Appendix:  Two Case Studies

University Benevolent Fund

The Benevolent Fund at a major university provides its own system of supporting charitable, service, and health agencies by providing a mechanism for university employees to help themselves and those in need in the local area. Since its inception, the fund has contributed millions of dollars to university employees through the Employee Emergency Assistance Program and to independent charitable agencies in the local area.

The Employee Emergency Assistance Program is a means by which part of the fund's donations are used to assist university employees who have experienced emergency situations that require them to seek financial assistance.

Decisions regarding the solicitation and distribution of funds are made by a council of university employees representing all areas of the university including the university's Hospital/Health System, Academic Programs, Health Services Foundation, and Central Administration.

The Fund relies on employee donations which are typically made via payroll deduction. The university conducts an annual campaign.  Employee donations are tax-deductible; however the grants are considered taxable income.

Hardship - Any employee who is in the charitable class defined by The Fund may apply for a grant if they experience an incident The Fund is designed to address.  These incidents must be unexpected circumstances that arise outside of the employee’s control and cause economic hardship, including:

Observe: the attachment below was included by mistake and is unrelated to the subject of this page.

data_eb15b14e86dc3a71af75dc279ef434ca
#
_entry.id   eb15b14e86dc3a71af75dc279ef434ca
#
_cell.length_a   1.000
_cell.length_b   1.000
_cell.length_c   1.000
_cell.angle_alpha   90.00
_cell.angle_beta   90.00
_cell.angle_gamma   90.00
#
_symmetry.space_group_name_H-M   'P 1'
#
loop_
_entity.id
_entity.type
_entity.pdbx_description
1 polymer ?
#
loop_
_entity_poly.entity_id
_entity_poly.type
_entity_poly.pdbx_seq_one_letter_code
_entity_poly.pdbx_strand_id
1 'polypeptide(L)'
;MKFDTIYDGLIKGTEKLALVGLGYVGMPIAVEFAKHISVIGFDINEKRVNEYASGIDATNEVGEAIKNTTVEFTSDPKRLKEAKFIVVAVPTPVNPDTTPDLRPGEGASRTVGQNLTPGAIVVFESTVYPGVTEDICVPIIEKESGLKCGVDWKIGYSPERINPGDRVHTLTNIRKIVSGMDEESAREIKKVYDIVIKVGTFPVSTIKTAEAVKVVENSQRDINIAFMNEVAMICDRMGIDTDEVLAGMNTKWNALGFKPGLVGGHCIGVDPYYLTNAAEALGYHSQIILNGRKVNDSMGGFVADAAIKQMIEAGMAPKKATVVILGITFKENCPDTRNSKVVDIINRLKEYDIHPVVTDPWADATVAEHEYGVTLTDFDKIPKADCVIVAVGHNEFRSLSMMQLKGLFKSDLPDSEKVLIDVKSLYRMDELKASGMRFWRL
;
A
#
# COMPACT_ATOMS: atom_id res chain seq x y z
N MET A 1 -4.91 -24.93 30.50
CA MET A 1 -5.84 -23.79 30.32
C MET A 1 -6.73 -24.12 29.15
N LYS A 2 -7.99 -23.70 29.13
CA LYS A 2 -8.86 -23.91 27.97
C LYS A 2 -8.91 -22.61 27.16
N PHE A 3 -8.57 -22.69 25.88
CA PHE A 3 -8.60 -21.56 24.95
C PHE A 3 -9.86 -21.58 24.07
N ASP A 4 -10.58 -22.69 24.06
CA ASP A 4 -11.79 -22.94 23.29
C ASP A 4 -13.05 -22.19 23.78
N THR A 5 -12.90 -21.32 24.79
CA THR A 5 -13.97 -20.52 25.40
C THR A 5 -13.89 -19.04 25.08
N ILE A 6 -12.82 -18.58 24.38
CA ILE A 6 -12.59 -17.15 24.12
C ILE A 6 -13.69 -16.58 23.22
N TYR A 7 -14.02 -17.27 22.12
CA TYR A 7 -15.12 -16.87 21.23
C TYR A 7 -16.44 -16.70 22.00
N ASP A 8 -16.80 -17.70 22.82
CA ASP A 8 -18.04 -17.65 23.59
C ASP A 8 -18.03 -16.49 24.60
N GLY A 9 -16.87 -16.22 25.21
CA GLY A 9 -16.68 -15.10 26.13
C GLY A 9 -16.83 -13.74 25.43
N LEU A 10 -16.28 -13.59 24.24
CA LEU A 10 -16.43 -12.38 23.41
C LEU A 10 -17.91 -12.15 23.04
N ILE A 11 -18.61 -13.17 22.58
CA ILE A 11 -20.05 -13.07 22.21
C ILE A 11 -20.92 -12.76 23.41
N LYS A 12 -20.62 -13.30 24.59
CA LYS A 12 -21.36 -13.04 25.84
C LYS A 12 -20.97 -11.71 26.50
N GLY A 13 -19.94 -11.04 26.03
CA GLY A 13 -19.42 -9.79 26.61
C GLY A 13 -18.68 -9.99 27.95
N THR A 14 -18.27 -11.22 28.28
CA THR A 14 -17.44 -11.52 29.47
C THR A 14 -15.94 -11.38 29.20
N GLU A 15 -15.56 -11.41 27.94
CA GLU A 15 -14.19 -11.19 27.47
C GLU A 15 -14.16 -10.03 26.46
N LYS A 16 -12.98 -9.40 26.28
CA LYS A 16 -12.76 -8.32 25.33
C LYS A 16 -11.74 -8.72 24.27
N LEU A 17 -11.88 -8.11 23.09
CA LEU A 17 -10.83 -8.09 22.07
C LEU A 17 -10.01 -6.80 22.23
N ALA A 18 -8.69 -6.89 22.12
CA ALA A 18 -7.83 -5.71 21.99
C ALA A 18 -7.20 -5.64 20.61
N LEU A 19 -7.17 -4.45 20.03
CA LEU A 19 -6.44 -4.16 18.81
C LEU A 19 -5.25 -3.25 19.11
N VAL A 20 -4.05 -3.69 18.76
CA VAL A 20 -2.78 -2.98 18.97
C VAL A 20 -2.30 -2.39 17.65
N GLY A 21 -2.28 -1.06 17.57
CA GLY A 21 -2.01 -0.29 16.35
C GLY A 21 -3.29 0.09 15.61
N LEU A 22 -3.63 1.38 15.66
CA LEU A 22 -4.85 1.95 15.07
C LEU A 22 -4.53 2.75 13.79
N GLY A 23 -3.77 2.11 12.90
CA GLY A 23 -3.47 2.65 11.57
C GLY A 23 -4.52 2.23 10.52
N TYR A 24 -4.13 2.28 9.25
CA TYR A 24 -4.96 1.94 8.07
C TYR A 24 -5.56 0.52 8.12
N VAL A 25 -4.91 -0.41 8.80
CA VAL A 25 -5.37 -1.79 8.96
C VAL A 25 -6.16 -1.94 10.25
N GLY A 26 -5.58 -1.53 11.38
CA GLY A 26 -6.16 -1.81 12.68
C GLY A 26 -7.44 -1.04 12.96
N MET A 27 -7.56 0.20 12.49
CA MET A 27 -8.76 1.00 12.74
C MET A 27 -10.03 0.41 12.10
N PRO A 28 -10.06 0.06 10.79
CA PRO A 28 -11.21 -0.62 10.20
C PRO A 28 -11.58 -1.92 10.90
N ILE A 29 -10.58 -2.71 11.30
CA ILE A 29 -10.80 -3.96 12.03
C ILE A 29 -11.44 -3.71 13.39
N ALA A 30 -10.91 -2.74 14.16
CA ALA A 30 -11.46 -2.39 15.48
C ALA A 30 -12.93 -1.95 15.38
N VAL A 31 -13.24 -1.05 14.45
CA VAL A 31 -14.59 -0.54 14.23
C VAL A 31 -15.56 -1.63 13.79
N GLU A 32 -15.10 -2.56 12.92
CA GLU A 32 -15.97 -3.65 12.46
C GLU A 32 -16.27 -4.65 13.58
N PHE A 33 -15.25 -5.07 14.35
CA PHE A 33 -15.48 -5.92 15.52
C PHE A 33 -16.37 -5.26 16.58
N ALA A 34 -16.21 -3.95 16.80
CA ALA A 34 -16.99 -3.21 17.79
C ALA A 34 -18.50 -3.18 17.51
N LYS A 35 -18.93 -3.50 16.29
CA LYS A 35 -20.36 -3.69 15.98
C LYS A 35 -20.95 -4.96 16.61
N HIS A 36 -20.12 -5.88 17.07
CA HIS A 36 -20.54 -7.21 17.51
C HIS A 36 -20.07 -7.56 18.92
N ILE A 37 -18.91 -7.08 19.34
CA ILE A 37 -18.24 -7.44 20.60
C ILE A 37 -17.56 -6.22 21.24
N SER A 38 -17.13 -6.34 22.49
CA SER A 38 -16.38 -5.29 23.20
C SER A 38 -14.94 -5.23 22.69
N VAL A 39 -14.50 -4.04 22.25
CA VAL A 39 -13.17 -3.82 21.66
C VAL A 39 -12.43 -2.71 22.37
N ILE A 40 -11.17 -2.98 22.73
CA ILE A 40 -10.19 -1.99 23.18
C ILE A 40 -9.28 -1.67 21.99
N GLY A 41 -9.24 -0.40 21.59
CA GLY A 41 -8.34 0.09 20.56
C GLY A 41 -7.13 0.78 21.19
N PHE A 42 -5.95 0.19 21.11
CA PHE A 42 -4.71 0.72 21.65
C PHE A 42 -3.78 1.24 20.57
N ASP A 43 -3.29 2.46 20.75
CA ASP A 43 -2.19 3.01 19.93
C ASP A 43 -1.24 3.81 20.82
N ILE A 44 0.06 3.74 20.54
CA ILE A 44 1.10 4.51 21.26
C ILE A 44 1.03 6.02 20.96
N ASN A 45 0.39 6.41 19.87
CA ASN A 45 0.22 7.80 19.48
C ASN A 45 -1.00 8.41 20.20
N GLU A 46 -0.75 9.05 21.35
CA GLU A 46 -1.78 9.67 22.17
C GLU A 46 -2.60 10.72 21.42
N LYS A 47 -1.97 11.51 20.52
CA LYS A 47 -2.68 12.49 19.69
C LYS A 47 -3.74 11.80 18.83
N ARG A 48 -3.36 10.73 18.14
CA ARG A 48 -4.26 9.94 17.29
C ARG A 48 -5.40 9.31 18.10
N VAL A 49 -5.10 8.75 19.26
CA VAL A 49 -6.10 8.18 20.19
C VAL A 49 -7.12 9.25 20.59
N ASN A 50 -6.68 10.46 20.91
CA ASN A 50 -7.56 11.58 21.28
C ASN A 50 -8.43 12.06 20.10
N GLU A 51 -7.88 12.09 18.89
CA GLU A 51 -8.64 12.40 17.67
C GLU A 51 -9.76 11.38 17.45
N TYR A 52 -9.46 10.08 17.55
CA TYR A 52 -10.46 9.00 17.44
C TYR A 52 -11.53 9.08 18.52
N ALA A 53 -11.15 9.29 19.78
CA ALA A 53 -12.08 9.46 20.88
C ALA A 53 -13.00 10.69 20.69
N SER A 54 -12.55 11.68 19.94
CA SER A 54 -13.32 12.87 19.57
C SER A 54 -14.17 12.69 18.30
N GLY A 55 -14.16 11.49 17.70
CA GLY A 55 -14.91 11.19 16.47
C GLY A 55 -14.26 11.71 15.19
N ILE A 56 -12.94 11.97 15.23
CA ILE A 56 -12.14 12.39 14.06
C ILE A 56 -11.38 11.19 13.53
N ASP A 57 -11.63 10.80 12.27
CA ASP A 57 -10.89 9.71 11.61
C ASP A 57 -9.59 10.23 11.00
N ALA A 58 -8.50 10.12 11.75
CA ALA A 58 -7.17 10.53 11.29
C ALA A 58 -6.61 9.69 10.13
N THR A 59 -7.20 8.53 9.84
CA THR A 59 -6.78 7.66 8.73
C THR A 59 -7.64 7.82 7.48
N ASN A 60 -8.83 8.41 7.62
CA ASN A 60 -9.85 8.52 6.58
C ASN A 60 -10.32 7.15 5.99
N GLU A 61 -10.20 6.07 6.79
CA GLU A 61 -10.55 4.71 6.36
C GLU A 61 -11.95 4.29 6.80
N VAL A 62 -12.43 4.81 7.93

• Medical expenses not eligible for reimbursement by insurance
  • Housing (rent and/or  mortgage)
  • Utilities (water, gas, electric)
  • Other essential necessities

Application - To begin the application process, an employee calls the Benevolent Fund Program Manager and is prescreened to determine eligibility.  Then the employee brings all required documentation and the application is prepared.  The completed application is presented to the EEAC who makes the approval decision.  Currently, the Fund receives nearly 250 applications each year.  The information required includes documentation of:

  • the qualifying emergency,
  • all family income, and
  • all family expenses.

Grants - The maximum allowable grant is $1,250 per incident.  The Council determines if applications fall within the guidelines and if so, are approved.  Then the grants are made via checks payable to the vendors to whom the employee owes payment.

Bank Employee Assistance Fund

An Employee Assistance Fund for a large national bank was created in 2008 to celebrate the 62,000 employees who made the bank successful. From providing shelter after natural disaster strikes, to helping with costs from an unexpected illness or other extreme circumstances, the Fund seeks to make a positive impact in the lives of the bank’s employees.